# How does regularity of curves prevent "cusps"?

1. Feb 16, 2015

### center o bass

A regular curve on a manifold $M$ is a curve $\gamma:I \to M$ such that $\dot \gamma(t) \neq 0$ for any $t \in I$. In John Lee's "Introduction to Curvature" he says that this intuitively means that we prevent the curve from having "cusps" and "kinks".

How can I see that this is the case? I.e. how could $\dot \gamma(t) = 0$ for some t lead to a "kink" or "cusp"?

2. Feb 16, 2015

### wabbit

It doesn't. $\dot \gamma(t) = 0$ means a stationary point and can happen just from parametrization. But cusps or kinks do require $\dot \gamma(t) = 0$, so forbidding it ensures you get none.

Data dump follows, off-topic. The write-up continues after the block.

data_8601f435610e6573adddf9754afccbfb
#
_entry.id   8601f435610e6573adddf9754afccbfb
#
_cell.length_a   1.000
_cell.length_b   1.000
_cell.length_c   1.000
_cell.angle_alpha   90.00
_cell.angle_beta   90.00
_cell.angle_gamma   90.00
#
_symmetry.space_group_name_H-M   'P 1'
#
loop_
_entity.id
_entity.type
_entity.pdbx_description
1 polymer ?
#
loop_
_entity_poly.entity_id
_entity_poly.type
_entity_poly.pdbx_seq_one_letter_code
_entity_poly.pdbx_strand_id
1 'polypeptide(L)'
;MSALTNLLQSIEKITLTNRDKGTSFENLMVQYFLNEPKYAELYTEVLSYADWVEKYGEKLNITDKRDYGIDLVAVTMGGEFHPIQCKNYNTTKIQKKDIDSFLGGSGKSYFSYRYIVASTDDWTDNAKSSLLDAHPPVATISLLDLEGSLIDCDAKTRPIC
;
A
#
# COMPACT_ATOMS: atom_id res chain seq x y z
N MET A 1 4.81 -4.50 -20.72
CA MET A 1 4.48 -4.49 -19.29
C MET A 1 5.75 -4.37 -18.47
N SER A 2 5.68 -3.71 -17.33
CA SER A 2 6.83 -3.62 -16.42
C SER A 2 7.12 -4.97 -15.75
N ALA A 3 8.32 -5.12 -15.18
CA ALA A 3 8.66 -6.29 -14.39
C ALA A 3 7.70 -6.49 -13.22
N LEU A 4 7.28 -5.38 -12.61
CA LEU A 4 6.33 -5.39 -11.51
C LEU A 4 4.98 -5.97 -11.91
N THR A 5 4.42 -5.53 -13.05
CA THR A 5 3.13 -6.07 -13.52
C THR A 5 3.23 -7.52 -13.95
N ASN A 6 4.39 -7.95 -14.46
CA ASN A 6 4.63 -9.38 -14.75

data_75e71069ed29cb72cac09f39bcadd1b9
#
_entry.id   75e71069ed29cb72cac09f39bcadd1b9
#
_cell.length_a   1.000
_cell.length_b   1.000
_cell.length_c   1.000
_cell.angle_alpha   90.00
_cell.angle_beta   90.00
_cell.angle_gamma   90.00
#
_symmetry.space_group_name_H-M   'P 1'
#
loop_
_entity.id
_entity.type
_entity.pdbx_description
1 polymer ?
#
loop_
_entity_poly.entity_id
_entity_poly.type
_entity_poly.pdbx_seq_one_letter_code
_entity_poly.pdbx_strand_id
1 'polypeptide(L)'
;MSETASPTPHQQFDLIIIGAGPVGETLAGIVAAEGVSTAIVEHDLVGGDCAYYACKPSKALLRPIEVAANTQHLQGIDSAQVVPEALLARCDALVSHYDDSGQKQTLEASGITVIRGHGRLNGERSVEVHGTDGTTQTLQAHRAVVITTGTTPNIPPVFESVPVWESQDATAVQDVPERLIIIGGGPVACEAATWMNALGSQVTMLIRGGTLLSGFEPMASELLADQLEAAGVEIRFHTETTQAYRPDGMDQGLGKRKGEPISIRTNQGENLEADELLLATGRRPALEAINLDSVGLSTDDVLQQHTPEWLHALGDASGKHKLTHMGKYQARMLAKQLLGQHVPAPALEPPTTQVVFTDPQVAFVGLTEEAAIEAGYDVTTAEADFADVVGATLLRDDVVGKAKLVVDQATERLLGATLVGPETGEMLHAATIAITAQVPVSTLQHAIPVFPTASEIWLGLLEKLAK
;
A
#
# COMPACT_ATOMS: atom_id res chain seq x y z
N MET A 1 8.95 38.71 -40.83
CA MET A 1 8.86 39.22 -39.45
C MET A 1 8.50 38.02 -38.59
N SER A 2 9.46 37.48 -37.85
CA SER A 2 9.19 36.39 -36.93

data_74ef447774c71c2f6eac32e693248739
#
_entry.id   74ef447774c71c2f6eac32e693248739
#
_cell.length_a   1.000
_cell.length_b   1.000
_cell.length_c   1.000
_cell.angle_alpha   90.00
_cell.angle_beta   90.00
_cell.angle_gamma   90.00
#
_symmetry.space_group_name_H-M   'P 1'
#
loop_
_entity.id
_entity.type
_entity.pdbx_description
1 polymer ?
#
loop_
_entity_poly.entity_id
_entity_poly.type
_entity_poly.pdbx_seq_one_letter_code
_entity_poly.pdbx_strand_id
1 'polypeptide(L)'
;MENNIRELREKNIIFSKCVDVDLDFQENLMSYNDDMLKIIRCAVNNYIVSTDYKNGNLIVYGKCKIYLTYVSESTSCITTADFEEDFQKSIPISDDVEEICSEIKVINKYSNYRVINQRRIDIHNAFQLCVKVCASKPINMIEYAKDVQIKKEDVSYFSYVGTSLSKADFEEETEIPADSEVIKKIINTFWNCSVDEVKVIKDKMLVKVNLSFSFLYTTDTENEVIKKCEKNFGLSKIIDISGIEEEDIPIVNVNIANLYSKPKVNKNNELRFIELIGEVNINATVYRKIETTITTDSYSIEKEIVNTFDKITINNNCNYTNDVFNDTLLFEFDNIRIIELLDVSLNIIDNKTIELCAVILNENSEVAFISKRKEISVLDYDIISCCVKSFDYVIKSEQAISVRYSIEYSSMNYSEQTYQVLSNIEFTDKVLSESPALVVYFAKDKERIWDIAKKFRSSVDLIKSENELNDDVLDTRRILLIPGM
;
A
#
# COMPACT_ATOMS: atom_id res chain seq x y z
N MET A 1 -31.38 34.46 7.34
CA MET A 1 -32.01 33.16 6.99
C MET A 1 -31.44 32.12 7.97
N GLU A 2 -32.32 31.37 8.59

$\dot \gamma(t) \neq 0$ is needed for two other reasons : it ensures $\dot \gamma(t)$ gives you the direction of the tangent vector to the curve at every point, and that the parametrization is locally one-to-one / doesn't backtrack.

Last edited: Feb 16, 2015
3. Feb 17, 2015

### center o bass

But why -- intuitively -- do cusps or kinks require $\dot gamma = 0$?

4. Feb 17, 2015

### wabbit

One way to see it is to think of the curve as traced by a moving point at $\gamma(t)$; then $\dot\gamma(t)$ is the velocity of that point. If it's not zero it has a direction. What is that direction at a kink ?